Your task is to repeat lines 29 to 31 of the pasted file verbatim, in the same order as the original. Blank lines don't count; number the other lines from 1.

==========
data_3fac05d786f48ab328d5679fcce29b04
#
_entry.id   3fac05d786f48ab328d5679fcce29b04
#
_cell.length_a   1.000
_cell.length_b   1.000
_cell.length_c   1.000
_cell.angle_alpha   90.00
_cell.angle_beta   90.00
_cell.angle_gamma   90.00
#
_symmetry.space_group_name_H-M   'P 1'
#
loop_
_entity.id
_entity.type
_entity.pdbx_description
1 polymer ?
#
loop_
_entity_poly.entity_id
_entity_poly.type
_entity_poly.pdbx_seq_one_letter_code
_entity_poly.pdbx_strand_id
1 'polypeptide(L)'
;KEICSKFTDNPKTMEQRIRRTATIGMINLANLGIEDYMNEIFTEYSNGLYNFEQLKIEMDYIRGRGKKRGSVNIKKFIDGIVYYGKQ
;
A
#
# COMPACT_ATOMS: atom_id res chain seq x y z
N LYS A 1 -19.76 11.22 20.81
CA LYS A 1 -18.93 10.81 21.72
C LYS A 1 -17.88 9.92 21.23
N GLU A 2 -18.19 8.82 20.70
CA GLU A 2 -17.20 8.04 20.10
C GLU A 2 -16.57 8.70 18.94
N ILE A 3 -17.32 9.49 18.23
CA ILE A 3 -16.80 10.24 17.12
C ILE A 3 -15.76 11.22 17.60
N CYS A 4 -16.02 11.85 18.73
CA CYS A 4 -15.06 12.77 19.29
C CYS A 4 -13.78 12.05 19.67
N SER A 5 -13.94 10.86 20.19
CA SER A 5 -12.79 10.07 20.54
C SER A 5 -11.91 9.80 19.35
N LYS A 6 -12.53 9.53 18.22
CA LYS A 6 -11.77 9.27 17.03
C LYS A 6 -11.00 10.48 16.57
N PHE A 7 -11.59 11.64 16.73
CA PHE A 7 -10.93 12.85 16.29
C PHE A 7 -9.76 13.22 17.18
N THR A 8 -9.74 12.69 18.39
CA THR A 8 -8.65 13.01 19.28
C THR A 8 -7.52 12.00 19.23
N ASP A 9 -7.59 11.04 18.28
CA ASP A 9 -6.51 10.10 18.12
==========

#
# COMPACT_ATOMS: atom_id res chain seq x y z
N LYS A 1 -19.76 11.22 20.81